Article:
Danielle Smith and the UCP rammed their Alberta Sovereignty within a United Canada Act through the Legislature at 1 AM on Thursday morning. Once again Danielle Smith is doing her part to undermine the rule of law and break our democratic institutions.
You hear this rule of law term often, particularly from conservatives whenever a land defender inconveniences a train for a few hours, but it’s Alberta’s conservatives who are doing their level best to undermine the norms and standards that keep our barely functional democracy afloat. Canada’s rule of law is built on a foundation we all learned about in social studies: the separation of powers.
The executive branch executes and manages the laws, the legislative branch writes the laws and the judicial branch interprets and adjudicates the laws. And while Danielle Smith and the UCP took out the worst of the so-called Henry VIII clauses that gave the Premier and cabinet the authority to rewrite laws whenever they wanted for any reason there is still a lot wrong with this bill.
Premier Smith has essentially created a shadow court where she and her cabinet can pronounce on the constitutionality of any federal laws and then order any provincial body—police, health authority, municipal government, university and more to ignore them. The executive branch’s job isn’t to decide what laws are and aren’t constitutional and when you start removing the checks and balances inherent in the separation of powers you run the risk of collapsing this whole fragile, barely functional system to begin with.
Smith also said patently insane and incorrect things on the night this bill was passed, stuff that would fail you out of a high school social studies class.
"It's not like Ottawa is a national government," said Smith in the Alberta legislature the night the bill was passed
The federal government headquartered in Ottawa does indeed have elected representatives from all across Canada that sit and create federal laws that apply all across this country.
"The way our country works is that we are a federation of sovereign, independent jurisdictions. They are one of those signatories to the Constitution and the rest of us, as signatories to the Constitution, have a right to exercise our sovereign powers in our own areas of jurisdiction," said Smith.
Alberta is not a sovereign, independent jurisdiction. Please don’t put that on your high school social studies tests, kids. It will be marked incorrect.
And while it’s correct to smirk at the idiocy of all of this, these insane pronouncements are why First Nations leaders have stood up to denounce the Sovereignty Act unequivocally since the beginning. These nations did not sign the Treaties with the province of Alberta, they signed them with the British Crown.
The First Nations that signed Treaties 6, 7 and 8 are actual sovereign nations. That’s why they were able to sign these nation-to-nation treaties with the British Crown in the first place. These treaties are the foundation of Canada’s and Alberta’s existence. If Danielle Smith wants to unwind all of this and start from scratch I think she’ll find the negotiating position of these actual sovereign First Nations much stronger than they were in 1876 (Treaty 6), 1877 (Treaty 7), and 1899 (Treaty 8).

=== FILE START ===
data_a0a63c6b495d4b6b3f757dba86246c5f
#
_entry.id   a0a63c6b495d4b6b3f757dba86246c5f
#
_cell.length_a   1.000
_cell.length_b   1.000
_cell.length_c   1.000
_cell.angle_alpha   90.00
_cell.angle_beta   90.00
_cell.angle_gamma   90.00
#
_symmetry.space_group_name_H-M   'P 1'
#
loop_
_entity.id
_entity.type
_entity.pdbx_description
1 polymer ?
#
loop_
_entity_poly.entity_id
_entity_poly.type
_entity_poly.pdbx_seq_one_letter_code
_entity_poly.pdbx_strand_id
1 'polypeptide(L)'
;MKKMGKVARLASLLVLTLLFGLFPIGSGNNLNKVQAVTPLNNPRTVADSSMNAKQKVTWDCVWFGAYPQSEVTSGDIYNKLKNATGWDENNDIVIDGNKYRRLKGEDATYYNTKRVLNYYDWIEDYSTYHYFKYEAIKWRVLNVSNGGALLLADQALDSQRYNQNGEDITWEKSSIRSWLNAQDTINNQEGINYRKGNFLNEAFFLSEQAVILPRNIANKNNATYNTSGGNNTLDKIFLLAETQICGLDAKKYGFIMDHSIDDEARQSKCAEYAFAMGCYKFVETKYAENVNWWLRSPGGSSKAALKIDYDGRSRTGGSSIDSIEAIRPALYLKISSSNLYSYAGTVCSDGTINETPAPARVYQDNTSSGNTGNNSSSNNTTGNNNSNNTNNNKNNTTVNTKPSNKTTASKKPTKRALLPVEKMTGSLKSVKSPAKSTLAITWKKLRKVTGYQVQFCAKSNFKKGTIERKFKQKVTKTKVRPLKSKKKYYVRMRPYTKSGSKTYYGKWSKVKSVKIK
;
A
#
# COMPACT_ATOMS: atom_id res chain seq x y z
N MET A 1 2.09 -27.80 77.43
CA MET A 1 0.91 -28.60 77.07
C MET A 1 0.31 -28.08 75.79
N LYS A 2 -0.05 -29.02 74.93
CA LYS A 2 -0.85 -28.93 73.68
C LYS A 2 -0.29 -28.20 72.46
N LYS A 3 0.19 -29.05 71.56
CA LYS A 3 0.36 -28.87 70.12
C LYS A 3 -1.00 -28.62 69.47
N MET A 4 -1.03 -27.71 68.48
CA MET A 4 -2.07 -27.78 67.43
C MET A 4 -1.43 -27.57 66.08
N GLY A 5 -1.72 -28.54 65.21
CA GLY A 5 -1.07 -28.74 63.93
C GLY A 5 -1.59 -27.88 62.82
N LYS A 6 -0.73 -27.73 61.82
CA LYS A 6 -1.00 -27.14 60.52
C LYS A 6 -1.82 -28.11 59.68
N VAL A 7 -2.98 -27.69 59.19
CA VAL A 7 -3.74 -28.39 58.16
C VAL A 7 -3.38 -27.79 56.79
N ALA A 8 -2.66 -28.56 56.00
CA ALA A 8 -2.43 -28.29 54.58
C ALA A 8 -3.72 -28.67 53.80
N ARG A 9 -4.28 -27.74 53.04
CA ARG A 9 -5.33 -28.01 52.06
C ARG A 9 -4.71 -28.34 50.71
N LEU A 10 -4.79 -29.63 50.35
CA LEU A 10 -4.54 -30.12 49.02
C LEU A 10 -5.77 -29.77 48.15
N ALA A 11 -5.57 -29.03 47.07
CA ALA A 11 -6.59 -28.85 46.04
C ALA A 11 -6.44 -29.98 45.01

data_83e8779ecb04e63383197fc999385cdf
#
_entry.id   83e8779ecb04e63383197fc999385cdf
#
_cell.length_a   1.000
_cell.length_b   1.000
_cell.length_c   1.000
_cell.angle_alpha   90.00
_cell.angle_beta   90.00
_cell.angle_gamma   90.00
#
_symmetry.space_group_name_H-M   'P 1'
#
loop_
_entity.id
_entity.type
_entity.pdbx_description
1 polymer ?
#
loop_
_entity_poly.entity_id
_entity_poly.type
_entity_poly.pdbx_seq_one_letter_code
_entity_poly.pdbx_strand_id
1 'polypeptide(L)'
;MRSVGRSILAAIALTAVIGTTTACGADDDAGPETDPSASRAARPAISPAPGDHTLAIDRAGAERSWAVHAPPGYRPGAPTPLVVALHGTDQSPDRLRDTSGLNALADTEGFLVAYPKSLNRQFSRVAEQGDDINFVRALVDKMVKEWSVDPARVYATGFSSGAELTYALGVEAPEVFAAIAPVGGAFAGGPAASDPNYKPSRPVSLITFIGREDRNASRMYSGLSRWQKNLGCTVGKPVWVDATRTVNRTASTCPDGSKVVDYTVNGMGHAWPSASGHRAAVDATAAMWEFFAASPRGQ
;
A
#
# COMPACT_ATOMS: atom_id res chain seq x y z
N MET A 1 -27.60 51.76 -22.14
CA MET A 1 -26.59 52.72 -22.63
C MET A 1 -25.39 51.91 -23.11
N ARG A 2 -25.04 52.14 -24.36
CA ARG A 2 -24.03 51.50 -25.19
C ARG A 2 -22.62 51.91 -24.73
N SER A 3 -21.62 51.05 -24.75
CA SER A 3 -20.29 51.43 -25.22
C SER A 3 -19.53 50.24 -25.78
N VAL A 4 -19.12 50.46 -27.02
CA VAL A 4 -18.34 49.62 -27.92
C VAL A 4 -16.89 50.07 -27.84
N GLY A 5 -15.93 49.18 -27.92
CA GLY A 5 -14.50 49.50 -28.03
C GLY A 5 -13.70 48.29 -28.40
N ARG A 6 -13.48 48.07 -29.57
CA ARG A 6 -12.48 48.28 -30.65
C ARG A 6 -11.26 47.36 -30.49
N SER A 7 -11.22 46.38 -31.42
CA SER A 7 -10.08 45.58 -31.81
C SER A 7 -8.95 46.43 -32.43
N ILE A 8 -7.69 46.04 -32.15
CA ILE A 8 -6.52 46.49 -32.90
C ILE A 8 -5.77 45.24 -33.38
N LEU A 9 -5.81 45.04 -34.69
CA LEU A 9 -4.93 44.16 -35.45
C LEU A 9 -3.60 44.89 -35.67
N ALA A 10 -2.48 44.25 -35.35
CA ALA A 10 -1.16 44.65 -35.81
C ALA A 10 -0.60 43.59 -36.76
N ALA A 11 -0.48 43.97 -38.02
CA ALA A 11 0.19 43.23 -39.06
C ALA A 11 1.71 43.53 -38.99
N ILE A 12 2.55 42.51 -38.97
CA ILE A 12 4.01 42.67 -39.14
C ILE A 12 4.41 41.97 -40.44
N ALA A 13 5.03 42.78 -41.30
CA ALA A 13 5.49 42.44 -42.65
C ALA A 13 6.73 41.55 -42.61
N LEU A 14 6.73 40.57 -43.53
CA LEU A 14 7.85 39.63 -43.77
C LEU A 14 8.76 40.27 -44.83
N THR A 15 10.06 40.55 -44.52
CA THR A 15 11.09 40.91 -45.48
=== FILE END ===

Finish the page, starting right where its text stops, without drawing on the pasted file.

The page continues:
And now Treaty 8 First Nations Grand Chief Arthur Noskey has told Postmedia that he and other First Nations chiefs sent a letter Friday to Lt.-Gov. Salma Lakhani to ask her to withhold royal assent on the bill. Noskey and other chiefs will meet with Lakhani this Monday afternoon
Smith downplays the idea of separatism, but the intellectual godfather of the Alberta Sovereignty Act, University of Calgary professor Barry Cooper, said the quiet part out loud to the CBC calling the constitution an illegitimate document and saying, "I want the Constitution to be changed, or we'll have another referendum.”
- The UCP have updated the Police Act and it’s got its upsides and downsides. The creation of an independent province-wide body to investigate police complaints instead of having cops from the same police force investigate those complaints is good. Concentrating power over policing in the provincial government’s hands is bad. I wrote about this on the Progress Report site this week, so click through if you'd like more details..
- An example of why you might want an independent body to investigate police complaints can be found in this story of an 8.5 year old police disciplinary case involving the short-lived Edmonton Police Service web series, “The Squad.” Const. Wayne Paesch received an 80 hour suspension without pay after arresting Christopher Conlin on charges that were later dropped. The worst part of this story is the cop yucking it up afterward with a colleague after ruining a man’s life.
- Alberta’s pediatricians are begging for mask mandates to be reintroduced as the crisis deepens in Alberta’s children’s hospitals. COVID, RSV and flu season have wreaked a terrible toll on kids so far this winter but the best Danielle Smith can do is announce the purchase of 5 million bottles of generic Turkish children’s acetaminophen that will arrive… at some point. The deal and the medicine still needs to be approved by Health Canada and there are no firm timelines for delivery.
- Homelessness in Lethbridge has doubled since the last time they counted. According to the point-in-time count done back in September there are 454 unhoused people in Lethbridge, with more than half unsheltered.
This is the online version of the Progress Report email newsletter. Don't depend on some social media or search engine algorithm to find this content in the future. Sign up to get updates on the most important local political issues in your inbox every week. If you like what we do at the Progress Report there is also one big way you can support us and that's by becoming a monthly donor. The regular donations of the 500 or so regular monthly donors keeps this small, independent media shop going.